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Fee hikes would upgrade courthouses

May 06, 2008|Patrick McGreevy | Times Staff Writer

SACRAMENTO — Higher fees for parking tickets, traffic school, criminal convictions and civil court filings would pay for $5 billion in improvements to California's deteriorating courthouses under a proposal announced Monday by the chief justice of the state Supreme Court and legislative leaders.

Penalties on criminal convictions would rise by $40. The state fee for attending traffic school would go from $24 to $64, and $2 would be added to parking tickets. The cost of filing civil cases would increase by $25 to $35, depending on the type of case.

"The physical condition of California's courthouses has reached a state of crisis," Chief Justice Ronald M. George said. "Some court buildings are in such desperate shape that they no longer provide a safe and secure environment for conducting everyday court business."

Some courthouses are in danger of collapsing in an earthquake, while others are so crowded that judges conduct hearings in the parking lot, George said during a news conference in the state Capitol.

George said he toured facilities in Los Angeles and elsewhere and was shocked to see jurors waiting for hours in stairwells, where they had to periodically move out of the way as chained prisoners were taken to courtrooms.

In southeast L.A. County, conditions were so bad that a judge who is an amateur carpenter built a bench and other furnishings so a restroom and other space could be turned into a courtroom.

Senate President Pro Tem Don Perata (D-Oakland) has introduced legislation that would allow $5 billion in bonds to be issued to address the worst 40 of the state's 450 court facilities, including the $122-million construction of a courthouse for southeast Los Angeles County. The borrowing would be offset by the new fees.

"Everyone is guaranteed a day in court, but in California that right is jeopardized by inadequate facilities that threaten the safety of everyone in the building," Perata said.

Perata's proposal would require approval by two-thirds of the state Legislature. It would not require voter approval because the new fees would cover the costs.

His bill has already drawn opposition from the California Public Defenders Assn. and California Attorneys for Criminal Justice. Some opponents say the poor would suffer if fees were increased on parking tickets and criminal convictions.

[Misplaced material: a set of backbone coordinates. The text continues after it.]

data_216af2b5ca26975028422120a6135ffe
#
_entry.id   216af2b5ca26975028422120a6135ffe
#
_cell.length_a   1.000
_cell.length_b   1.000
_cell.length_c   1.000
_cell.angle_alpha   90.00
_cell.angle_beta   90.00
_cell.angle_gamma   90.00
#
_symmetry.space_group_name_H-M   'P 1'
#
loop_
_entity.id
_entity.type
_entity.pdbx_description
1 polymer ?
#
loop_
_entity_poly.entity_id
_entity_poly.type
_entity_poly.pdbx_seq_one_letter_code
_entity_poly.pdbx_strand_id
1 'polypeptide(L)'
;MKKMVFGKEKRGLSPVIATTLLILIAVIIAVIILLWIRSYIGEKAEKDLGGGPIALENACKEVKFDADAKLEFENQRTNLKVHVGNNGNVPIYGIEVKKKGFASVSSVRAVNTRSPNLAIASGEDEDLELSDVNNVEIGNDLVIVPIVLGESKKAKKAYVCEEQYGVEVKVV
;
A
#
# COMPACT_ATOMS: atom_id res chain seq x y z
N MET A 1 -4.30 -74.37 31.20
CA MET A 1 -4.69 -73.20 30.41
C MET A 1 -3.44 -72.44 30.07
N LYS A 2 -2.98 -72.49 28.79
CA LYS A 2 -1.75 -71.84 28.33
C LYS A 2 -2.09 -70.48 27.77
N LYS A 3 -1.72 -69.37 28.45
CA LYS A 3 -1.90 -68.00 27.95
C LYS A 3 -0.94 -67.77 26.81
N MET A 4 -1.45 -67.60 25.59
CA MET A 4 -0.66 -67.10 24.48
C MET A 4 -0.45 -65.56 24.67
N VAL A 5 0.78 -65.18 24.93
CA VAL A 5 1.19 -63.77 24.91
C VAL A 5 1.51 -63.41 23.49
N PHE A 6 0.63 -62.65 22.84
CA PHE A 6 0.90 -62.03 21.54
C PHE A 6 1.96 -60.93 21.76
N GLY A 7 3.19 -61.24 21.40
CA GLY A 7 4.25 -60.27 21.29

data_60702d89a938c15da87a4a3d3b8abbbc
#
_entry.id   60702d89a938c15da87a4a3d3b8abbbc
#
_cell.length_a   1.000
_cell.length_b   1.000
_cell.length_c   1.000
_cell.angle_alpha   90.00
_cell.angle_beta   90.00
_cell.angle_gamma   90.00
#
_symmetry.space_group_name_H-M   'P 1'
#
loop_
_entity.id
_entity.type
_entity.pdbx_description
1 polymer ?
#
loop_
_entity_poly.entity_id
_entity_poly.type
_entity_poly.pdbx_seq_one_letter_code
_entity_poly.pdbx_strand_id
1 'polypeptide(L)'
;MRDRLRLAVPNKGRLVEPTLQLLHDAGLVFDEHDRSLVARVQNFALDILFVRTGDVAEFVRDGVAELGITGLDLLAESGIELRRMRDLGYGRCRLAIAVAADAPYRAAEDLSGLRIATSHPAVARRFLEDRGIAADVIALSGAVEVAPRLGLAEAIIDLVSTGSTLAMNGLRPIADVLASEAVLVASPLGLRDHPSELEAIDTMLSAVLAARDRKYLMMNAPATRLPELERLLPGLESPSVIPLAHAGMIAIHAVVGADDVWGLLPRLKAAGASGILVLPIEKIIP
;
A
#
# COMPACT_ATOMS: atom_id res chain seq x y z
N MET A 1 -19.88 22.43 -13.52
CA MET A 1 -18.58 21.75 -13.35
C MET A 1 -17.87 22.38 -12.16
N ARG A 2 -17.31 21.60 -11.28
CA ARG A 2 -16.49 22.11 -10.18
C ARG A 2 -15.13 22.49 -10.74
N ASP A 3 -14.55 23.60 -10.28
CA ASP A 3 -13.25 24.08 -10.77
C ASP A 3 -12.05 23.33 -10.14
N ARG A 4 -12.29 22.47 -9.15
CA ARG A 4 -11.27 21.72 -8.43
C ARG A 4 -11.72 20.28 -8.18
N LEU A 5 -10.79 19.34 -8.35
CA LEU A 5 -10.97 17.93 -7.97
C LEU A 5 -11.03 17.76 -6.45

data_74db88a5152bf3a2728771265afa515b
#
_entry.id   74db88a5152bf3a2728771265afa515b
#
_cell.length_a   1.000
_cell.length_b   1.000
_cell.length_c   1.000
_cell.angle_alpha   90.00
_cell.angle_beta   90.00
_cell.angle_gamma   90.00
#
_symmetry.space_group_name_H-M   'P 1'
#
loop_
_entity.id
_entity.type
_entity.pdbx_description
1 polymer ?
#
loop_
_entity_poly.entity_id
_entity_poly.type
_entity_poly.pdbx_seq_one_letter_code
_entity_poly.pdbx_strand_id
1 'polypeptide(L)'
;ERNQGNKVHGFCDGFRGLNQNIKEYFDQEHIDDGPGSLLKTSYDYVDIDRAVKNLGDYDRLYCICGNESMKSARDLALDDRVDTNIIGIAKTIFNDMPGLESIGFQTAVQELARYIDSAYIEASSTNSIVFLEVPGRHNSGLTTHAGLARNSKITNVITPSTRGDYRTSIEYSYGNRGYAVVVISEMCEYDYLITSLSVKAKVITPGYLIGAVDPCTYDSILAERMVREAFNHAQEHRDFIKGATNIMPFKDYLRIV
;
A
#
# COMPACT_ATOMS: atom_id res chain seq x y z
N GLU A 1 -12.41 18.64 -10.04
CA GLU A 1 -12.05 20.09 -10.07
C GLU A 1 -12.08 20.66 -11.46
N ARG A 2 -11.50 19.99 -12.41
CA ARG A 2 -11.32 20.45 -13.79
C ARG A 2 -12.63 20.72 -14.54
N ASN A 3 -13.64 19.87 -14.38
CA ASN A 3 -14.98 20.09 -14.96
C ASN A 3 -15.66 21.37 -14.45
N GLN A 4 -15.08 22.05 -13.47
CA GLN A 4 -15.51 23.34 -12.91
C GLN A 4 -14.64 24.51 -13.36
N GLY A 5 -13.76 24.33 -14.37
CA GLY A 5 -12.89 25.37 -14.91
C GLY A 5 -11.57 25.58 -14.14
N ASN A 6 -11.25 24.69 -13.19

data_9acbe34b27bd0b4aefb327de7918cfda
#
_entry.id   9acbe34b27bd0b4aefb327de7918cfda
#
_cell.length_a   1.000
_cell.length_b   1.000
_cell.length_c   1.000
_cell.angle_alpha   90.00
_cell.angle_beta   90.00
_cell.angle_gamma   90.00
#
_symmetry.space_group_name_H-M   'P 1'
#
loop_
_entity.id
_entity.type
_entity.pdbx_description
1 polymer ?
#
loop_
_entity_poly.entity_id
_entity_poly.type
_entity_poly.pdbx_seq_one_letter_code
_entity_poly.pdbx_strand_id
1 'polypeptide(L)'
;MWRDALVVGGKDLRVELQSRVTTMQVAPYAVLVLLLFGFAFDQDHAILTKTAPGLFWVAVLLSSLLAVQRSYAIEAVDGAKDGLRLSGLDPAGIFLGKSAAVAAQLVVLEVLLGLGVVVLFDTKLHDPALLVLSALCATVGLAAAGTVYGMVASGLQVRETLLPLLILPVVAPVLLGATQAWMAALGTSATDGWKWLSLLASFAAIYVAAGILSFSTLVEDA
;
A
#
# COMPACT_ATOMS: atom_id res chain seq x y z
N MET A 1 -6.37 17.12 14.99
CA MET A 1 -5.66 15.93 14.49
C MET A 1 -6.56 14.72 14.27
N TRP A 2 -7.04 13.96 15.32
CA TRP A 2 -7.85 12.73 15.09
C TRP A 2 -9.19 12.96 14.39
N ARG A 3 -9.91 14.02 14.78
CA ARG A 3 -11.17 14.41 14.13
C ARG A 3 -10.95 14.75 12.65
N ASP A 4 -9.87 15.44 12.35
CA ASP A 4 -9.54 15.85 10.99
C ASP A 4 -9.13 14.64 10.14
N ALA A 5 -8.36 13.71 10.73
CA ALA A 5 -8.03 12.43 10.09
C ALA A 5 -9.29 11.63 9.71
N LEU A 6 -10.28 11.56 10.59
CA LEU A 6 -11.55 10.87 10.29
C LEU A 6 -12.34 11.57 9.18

"It's just pandering to the public, and seldom are our clients in a position to pay anything of that kind," said Michael Crowley, president of the San Diego Criminal Defense Bar.

The California Teamsters opposes the bill because commercial drivers are more likely to get parking tickets and would end up paying a disproportionate amount of the fees, said Barry Broad, a spokesman for the union.

And regarding a traffic-school fee increase: "The way the economy is right now, people are not going to be happy about it," said Ricardo Silva, owner of Pasadena Traffic School.

The bill would allow the money to be spent in private-public partnerships, including projects constructed by private firms and leased to the state.

Perata said land in downtown Los Angeles is so valuable that a project might involve construction of a building that includes not only courtrooms but stores, restaurants and even condominiums.

The new southeast Los Angeles County Courthouse, which would have 12 to 15 criminal courtrooms, would replace the South Gate and Huntington Park courthouses. Conditions at those two facilities have forced some functions to be moved elsewhere, said Assistant Supervising Judge Peter Espinoza.

"It's a working-class community and people rely heavily on public transportation, so they are traveling much farther to take care of their legal problems," Espinoza said.

Other projects for the first two years include a new Indio Juvenile and Family Courthouse. The bond would pay for five years of projects, with those in years three through five to be taken from a list of the state's greatest needs.

That list includes renovation of the Lancaster Courthouse, expansion of the Corona, Hemet and Joshua Tree courthouses, and new courthouses for east Ventura County, Santa Clarita and Glendale.

patrick.mcgreevy

@latimes.com

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